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If there is one thing I love about mindfulness practice the most, it is that it can look different for different people - and still have beneficial effects.

Meditating isn't a "one size fits all" practice. Yes there are basic skills used to develop concentration, awareness and compassion - but how you cultivate your awareness is centered on personal choice.


We tend to stick with new habits when we feel we have a choice in the matter. And much of mindfulness practice opens up the space for decision making - even about things we may have never given a second thought.


For instance, when you are meditating and you notice getting caught in the waterfall of thoughts, you always have a choice to make. If you can catch that moment (it takes practice) you can decide to return to your anchor (breath, sensations, sound) or you can center your awareness on the thoughts themselves. Labeling the thoughts with a soft silent whisper, "thinking, thinking, thinking" can allow us the freedom to observe.


With mindfulness practice, this space for making a decision for how to respond to life becomes readily available. How do I want to respond? How do I want to be with this? Mindfulness really creates the conditions where you get to decide. It moves you from reacting to responding with intention, discernment and care.


I know most of you want to do things the "right" or "ideal" way so let me give you a quick run down of some possibilities for mindfulness to expand your view of the practice. This is not an exhaustive list, but can help you decide how and when you can incorporate more mindfulness into your day.


  • Pausing for a few minutes and observing something from each of your five senses.

  • Running vigorously while you center your attention on the sensations of movement.

  • A tiny moment washing your hands where you suddenly cue into how nice the warm water feels on your skin.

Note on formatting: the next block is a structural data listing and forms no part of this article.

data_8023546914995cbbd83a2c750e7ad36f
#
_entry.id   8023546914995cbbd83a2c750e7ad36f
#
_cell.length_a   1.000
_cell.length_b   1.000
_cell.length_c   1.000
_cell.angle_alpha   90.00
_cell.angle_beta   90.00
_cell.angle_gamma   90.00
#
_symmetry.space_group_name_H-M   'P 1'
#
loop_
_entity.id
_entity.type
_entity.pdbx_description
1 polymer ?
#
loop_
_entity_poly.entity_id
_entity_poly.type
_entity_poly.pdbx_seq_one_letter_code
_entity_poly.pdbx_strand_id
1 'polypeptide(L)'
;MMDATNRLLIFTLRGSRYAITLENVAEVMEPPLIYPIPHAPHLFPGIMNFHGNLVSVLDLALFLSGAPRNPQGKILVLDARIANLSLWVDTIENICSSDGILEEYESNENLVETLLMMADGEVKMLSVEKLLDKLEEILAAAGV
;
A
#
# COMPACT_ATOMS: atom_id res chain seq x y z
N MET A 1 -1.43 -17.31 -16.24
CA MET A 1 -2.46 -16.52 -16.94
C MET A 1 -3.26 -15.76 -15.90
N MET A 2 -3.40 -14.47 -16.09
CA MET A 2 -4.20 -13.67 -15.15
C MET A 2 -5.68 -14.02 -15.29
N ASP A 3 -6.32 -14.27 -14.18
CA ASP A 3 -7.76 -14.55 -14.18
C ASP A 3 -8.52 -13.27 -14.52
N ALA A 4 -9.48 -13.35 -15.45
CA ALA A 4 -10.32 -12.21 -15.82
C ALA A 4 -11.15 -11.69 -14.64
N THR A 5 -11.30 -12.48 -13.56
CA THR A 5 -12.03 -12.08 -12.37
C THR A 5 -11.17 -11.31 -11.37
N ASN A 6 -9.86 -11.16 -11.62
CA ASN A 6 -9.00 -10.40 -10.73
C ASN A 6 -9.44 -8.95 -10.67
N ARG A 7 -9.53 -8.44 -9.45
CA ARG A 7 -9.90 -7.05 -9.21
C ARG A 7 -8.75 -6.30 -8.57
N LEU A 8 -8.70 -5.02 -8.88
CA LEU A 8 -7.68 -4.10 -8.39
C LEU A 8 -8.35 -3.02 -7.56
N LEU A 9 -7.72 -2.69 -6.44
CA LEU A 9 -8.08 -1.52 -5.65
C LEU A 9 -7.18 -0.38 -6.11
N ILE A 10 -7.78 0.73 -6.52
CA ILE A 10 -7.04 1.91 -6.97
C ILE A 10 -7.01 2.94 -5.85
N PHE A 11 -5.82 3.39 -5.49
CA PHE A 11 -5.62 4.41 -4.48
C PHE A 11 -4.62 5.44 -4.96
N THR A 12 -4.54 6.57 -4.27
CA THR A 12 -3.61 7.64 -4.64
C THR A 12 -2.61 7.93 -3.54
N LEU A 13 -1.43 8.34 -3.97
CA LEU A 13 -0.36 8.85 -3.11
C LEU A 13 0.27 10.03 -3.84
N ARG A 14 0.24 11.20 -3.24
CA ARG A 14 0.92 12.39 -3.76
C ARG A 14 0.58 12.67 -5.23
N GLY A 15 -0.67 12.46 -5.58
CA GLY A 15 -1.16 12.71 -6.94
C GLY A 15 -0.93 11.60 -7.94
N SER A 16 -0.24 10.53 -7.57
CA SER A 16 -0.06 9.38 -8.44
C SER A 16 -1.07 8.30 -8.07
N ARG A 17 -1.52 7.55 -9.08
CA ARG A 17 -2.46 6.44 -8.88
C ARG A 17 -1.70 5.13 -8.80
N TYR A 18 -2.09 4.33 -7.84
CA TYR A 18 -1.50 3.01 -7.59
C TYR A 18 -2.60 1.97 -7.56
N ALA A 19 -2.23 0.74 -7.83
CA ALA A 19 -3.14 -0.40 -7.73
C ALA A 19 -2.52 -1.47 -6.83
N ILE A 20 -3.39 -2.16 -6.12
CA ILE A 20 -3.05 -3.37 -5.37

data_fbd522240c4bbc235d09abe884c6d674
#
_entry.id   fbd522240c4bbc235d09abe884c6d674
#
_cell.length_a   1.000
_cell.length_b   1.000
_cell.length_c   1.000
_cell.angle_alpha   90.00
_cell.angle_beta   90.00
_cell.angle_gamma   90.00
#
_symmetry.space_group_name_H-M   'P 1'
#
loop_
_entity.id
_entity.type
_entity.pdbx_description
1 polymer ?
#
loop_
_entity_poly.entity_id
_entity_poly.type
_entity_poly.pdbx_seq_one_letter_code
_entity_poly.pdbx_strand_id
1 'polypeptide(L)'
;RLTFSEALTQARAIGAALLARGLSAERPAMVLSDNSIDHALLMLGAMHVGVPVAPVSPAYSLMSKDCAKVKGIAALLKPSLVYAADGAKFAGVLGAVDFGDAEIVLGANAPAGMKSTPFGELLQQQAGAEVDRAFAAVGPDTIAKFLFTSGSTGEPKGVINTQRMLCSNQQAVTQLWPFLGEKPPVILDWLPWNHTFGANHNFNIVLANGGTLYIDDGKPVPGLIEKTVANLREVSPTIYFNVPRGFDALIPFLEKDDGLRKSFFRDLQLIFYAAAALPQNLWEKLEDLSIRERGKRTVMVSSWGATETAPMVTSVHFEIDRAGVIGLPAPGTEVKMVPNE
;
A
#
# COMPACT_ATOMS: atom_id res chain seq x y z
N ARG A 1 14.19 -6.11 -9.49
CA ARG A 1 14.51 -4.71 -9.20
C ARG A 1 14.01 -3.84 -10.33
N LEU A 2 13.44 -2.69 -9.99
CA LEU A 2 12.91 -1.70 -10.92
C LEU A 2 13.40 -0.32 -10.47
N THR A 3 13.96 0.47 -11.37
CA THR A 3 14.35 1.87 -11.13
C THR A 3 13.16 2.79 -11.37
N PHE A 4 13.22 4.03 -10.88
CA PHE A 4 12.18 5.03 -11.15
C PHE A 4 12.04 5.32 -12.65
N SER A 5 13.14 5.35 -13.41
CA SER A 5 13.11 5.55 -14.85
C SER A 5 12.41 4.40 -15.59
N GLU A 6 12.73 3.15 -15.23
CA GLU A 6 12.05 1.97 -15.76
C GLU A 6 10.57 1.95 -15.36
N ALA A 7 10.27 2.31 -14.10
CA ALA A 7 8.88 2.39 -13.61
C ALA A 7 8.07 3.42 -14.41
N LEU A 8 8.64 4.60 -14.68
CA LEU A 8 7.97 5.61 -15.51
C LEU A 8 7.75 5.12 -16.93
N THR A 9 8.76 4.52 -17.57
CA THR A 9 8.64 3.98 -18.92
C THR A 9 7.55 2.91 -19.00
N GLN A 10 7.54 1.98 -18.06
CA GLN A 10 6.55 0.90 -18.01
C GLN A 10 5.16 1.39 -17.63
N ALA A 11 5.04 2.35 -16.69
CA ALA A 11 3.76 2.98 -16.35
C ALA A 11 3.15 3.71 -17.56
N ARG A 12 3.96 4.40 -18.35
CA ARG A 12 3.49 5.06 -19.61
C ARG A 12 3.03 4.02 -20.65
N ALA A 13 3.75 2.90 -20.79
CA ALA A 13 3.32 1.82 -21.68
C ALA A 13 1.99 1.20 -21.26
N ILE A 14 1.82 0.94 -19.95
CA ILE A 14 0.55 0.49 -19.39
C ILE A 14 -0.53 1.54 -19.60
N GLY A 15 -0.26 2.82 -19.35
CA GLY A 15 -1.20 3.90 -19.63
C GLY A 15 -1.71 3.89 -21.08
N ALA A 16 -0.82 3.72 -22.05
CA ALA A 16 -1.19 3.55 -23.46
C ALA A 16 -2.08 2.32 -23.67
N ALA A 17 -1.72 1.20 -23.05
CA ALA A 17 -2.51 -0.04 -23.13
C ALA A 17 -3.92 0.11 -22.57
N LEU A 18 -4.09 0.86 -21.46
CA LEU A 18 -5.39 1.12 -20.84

• A formal meditation with a timer set in your special zen space.

  • An informal meditation while you wait for your kids in the pickup line at school by grounding into your body and mindfully breathing.

  • A pause before you log into a meeting online or walk into an in-person meeting where you simply take a long, full breath and check in: How am I doing in this moment?

  • Listening to others and letting go of your own agenda or thoughts about what you'll say next.

  • A quick check in before you go to sleep as you notice what your body feels like as it gets still, tired and ready to slumber.

  • A practice done in groups, alone, in pairs - online, in person, inside or outside.

  • Setting an intention before heading into an experience: "I intend to be fully present. I intend to bring my most understanding self forward, or I intend to notice the joy in this experience" are examples.


Whatever your personal choices are around meditation - know that mindfulness doesn't have to be practiced perfectly to be beneficial. That really the idea of being a perfect meditator isn't the point. Find what works for you and try to do that consistently. Staying flexible with your practice is perfectly okay.


Comment below to let me know what mindfulness looks like for you.


For current offerings, including a 2022 New Year Introduction class (a great present for the holiday season) click here.


If you'd like to consider joining a weekday morning mindfulness practice group please send me an email here with your name and days/times that would work for you. I'll be in touch with options once enough folks are ready to commit.


To practice right now, check out a guided 5 minute pause here.